A team discovered a haul of 20 new moons orbiting the ringed planet, bringing its total to 82; Jupiter, by contrast, has 79 natural satellites. Each of the newly discovered objects in orbit around Saturn is about 5km (three miles) in diameter; 17 of them orbit the planet “backwards”. The moons were discovered using the Subaru telescope on Maunakea, Hawaii.
By Paul Rincon Science editor, BBC News website
This is an illustration showing a simulated view of NASA’s InSight lander about to land on the surface of Mars. This view shows the underside of the spacecraft. Credits: NASA/JPL-Caltech
Parker Solar Probe, shown in this animation, became the closest-ever spacecraft to the Sun on Oct. 29, 2018, when it passed within 26.55 million miles of the Sun’s surface. Credit: NASA/JHUAPL
Mars is no place for the faint-hearted. Arid, rocky, cold and apparently lifeless, the Red Planet offers few hospitalities. Fans of extreme sports can rejoice, however, for the Red Planet will challenge even the hardiest souls among us. Home to the largest volcano in the solar system, the deepest canyon and crazy weather and temperature patterns, Mars looms as the ultimate lonely planet destination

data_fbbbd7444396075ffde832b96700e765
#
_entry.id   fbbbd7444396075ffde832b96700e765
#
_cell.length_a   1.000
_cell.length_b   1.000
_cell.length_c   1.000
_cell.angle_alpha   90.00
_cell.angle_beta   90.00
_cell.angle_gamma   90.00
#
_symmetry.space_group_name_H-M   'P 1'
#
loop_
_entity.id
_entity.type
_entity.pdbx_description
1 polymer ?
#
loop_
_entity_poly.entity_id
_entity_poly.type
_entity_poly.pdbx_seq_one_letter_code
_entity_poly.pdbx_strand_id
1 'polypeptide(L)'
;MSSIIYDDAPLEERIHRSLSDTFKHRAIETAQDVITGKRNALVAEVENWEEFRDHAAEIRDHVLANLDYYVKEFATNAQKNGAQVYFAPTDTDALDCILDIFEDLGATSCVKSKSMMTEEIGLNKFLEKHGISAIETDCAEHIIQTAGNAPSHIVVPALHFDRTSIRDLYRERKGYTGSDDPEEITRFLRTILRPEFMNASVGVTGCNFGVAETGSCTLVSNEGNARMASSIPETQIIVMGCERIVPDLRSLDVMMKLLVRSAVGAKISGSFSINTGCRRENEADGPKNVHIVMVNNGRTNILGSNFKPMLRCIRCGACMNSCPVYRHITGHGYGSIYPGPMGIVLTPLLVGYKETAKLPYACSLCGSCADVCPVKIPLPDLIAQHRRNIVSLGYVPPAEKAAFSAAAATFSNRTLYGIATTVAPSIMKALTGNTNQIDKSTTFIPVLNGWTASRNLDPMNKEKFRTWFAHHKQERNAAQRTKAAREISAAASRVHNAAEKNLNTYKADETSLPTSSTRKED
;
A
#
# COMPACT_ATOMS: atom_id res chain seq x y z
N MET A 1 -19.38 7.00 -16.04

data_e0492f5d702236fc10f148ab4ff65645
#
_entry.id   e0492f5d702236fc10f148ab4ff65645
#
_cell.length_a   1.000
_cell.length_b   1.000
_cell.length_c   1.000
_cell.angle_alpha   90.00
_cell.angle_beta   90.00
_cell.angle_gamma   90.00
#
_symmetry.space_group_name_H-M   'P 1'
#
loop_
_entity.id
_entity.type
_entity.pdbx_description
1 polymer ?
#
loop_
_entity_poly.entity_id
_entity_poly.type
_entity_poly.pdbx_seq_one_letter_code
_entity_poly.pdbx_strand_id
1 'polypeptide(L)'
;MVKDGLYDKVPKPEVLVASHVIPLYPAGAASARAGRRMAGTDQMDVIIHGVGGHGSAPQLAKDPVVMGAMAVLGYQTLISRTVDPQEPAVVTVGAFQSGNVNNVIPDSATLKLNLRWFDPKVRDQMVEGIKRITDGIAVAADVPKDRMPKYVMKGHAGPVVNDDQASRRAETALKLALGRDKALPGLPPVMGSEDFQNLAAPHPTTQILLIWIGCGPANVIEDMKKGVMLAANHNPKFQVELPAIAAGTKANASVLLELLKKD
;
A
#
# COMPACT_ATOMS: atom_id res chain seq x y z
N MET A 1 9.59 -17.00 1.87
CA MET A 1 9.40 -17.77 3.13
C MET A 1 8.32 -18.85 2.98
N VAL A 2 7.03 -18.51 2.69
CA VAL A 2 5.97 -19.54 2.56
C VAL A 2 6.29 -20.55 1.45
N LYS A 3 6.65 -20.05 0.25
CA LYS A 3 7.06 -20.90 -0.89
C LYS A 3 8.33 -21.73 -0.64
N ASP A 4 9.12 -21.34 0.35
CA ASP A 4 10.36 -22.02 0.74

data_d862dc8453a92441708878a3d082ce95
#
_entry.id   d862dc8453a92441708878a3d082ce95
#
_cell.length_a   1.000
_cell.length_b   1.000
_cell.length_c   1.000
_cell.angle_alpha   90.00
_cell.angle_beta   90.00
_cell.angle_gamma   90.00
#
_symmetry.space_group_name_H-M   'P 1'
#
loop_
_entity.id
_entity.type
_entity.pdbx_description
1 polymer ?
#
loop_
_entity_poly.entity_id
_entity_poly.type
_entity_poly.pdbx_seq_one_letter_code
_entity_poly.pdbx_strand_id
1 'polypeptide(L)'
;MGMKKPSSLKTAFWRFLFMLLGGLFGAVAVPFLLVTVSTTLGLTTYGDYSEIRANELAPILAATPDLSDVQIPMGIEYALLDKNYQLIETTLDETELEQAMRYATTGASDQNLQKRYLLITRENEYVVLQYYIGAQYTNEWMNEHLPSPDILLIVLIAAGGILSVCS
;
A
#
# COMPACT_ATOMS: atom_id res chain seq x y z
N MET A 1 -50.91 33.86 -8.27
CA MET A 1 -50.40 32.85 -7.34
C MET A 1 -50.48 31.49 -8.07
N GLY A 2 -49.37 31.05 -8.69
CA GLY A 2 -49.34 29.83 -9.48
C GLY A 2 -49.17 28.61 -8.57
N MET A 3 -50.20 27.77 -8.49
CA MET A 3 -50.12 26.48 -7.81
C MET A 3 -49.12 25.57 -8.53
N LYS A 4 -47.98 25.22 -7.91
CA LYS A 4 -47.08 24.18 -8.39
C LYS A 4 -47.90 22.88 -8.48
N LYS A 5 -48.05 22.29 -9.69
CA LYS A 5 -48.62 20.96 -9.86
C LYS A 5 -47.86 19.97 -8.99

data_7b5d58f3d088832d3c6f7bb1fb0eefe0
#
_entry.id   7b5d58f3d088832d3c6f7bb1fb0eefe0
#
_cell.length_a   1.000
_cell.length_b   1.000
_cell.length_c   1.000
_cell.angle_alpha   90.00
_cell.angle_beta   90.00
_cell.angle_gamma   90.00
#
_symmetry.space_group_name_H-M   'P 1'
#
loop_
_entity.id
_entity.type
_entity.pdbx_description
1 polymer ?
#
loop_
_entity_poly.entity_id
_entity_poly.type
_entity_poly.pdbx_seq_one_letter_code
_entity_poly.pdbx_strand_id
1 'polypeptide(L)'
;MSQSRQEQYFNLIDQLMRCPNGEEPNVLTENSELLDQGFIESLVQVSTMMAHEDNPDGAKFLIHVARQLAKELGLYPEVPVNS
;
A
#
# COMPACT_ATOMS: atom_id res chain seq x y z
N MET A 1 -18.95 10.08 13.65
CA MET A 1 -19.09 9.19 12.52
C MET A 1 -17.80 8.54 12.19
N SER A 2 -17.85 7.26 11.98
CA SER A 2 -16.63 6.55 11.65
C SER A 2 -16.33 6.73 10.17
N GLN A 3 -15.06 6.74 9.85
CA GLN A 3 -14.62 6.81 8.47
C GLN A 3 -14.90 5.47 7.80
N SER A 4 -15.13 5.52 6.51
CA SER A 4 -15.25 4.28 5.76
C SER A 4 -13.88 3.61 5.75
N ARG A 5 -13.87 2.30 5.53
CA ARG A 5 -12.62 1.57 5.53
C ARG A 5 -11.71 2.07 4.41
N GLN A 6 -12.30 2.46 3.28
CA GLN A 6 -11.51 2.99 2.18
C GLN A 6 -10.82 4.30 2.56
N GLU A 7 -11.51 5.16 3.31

Photo: Illustration of the Sun and eight planets (International Astronomical Union)
It is relatively easy to spot five of the planets in the Solar System. Mercury, Venus, Earth, Mars, Jupiter and Saturn are all visible with the naked eye.
Under ideal conditions Uranus is just barely visible to unaided viewers, but it is best to use binoculars or a telescope. You will definitely need magnification to see the eighth planet, Neptune.
Pluto lost its planet status in 2006 and is now considered to be a dwarf planet.
The discovery of hundreds of exoplanets orbiting other stars means our eight planets have plently of company in the Universe.